Damien Broderick wrote:
> [another pal adds:]
> Indeed. Leaving aside all questions of cinematic preferences for the
> moment, the question of why almost everybody disliked the midichlorian
> stuff is interesting. After all, it isn't an nonsensical idea; the Force,
> "mystical" or not, is an empirically measurable energy field. It has real
> effects on the material universe - moves solid objects, crushes throats,
To quote from Douglas Adam's "The Long Dark Tea-time of the Soul":
When asked about the famous principle passed down by the
estimable character of Sherlock Holmes, "Once you have
discounted the impossible, then whatever remains, however
improbable, must be the truth," Dirk Gently answers sharply:
"I reject that entirely. The impossible often has a kind of
integrity to it which the merely improbable lacks. How often
have you been presented with an apparently rational
explanation of something that works in all respects other
than one, which is just that it is hopelessly improbable? Your
instinct is to say, 'Yes, but he or she wouldn't do that.'"
Dirk is reminded of a girl in a wheelchair whom we meet
earlier in the story, capable of quoting, minute for minute,
yesterday's stock market prices.
"Ah yes...your girl in the wheelchair--a perfect example. The
idea that she is somehow receiving yesterday's stock market
prices apparently out of thin air is merely impossible, and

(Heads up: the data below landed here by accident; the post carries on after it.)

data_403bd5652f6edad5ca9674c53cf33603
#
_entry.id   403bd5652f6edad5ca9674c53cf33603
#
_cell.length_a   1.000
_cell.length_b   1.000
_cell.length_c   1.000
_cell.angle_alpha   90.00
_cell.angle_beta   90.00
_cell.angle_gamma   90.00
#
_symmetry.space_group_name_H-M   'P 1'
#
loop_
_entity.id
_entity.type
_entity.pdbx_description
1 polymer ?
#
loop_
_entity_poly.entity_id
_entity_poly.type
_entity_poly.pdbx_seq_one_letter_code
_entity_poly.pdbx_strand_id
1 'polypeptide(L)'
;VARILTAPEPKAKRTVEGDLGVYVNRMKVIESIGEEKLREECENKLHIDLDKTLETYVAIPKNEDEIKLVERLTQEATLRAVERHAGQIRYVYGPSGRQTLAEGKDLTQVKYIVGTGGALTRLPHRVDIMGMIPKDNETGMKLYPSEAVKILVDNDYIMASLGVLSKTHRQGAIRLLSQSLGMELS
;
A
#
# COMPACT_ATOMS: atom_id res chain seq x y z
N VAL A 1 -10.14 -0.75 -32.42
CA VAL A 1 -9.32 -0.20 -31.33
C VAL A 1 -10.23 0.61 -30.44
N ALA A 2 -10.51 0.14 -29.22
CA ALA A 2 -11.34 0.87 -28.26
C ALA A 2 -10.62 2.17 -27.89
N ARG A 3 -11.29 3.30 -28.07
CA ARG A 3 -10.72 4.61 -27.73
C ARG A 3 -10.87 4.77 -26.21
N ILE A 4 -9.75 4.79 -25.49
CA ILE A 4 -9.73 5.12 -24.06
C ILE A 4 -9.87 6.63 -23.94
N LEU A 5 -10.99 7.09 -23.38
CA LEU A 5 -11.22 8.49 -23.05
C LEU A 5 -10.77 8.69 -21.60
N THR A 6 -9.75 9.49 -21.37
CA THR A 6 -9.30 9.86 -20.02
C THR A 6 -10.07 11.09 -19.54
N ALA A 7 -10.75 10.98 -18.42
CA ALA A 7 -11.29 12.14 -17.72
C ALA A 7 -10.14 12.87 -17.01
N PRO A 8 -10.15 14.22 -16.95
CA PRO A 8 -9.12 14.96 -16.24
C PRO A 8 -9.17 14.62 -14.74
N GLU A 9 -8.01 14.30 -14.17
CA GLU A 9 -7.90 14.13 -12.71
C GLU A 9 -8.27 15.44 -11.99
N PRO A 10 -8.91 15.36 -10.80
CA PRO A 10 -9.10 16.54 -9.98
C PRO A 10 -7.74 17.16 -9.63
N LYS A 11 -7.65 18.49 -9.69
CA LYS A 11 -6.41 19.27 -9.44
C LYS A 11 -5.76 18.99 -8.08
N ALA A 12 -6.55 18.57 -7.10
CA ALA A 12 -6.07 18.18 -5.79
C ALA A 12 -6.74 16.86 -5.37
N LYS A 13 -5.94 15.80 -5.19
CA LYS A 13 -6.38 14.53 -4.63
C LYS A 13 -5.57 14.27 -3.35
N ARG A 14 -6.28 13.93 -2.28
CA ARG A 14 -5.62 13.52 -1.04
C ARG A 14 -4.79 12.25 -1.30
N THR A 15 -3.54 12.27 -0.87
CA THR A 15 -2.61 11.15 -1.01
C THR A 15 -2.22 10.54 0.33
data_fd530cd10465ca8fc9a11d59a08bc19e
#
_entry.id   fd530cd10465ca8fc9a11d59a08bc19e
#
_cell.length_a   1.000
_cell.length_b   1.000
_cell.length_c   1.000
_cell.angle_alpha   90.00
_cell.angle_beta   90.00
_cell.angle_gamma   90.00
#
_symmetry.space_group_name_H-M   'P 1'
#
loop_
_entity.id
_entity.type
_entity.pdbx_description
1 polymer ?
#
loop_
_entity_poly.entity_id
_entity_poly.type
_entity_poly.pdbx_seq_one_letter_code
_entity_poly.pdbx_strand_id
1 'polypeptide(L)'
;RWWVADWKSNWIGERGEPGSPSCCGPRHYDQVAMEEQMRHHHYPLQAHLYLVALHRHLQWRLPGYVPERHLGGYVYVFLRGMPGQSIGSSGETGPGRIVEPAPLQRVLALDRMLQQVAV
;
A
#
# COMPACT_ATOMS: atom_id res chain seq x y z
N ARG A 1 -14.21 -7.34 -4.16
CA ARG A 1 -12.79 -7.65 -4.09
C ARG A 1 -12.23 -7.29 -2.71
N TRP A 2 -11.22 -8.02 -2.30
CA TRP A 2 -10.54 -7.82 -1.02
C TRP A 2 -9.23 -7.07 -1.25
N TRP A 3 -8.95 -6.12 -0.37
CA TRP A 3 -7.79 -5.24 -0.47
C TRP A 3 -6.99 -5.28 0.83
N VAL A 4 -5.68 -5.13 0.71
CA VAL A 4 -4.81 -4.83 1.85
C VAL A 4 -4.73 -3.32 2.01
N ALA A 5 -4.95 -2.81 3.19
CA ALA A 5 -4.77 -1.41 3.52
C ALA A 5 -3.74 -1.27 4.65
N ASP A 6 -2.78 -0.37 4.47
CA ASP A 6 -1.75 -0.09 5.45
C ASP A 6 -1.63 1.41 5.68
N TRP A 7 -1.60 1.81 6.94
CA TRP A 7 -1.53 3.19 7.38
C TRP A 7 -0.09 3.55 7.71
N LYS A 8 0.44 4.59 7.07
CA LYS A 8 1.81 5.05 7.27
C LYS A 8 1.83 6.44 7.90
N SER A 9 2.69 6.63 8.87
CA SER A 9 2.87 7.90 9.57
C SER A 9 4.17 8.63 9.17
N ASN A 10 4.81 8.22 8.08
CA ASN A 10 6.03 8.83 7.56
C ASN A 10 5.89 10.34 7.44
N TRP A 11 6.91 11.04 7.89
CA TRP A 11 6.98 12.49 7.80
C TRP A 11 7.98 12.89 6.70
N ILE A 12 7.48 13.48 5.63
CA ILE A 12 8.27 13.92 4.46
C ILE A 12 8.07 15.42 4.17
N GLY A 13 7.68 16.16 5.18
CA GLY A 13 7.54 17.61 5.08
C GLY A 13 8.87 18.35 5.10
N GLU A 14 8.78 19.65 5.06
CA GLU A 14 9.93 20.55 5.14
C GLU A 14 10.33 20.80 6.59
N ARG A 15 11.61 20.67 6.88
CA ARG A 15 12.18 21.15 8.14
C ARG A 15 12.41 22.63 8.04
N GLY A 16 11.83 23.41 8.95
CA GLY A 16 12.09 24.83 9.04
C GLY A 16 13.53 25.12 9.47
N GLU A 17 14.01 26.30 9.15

therefore must be the case, because the idea that she is
maintaining an immensely complex and laborious hoax of no
benefit to herself is hopelessly improbable. The first idea
merely supposes that there is something that we don't know
about, and God knows there are enough of those. The
second, however, runs contrary to something fundamental
and human which we do know about. We should therefore
be suspicious of it and all its specious rationality."
Which is why everyone hates midichlorians.
If the Force is merely something impossible, it can make sense. If the
Force is supposed to be explicable then midichlorians are an absolutely
lousy explanation. The Force as an impossibility has integrity; the Force
as midichlorians is hopelessly improbable.
The Force clearly has a moral component. The midichlorians are a morally
neutral explanation. Not only does this interfere with the drama of the
series by subtracting all possible moral significance from who has the
Force and how much of the Force they have - and this is *direct*
interference; contradiction of drama, not explaining away drama - it also
makes midichlorians an inadequate explanation for the observed phenomenon
that is the Force.
Midichlorians are a simon-pure, 24-carat example of specious rationality.
> It's worth musing on this observable effect, I think. I now expect to read
> a dozen rants explaining why *knowing* is better than *nescience*, and more
> satisfying, and more deeply numinous than nay-saying ignorant bullshit...
> but the fact is, it often isn't experienced that way. We might need to take
> this into account.
I think it depends on the explanation. Knowing that the sky is blue
because of how the air scatters different frequencies is a dull
explanation. Knowing that the sky appears to be a pure chromatic color
because of how our eyes have evolved to maintain color constancy under
variances in natural lighting is a deep explanation, and one that confirms
and upholds the sapphire beauty of the sky rather than appearing to
"explain it away".
-- -- -- -- --
Eliezer S. Yudkowsky http://singinst.org/
Research Fellow, Singularity Institute for Artificial Intelligence
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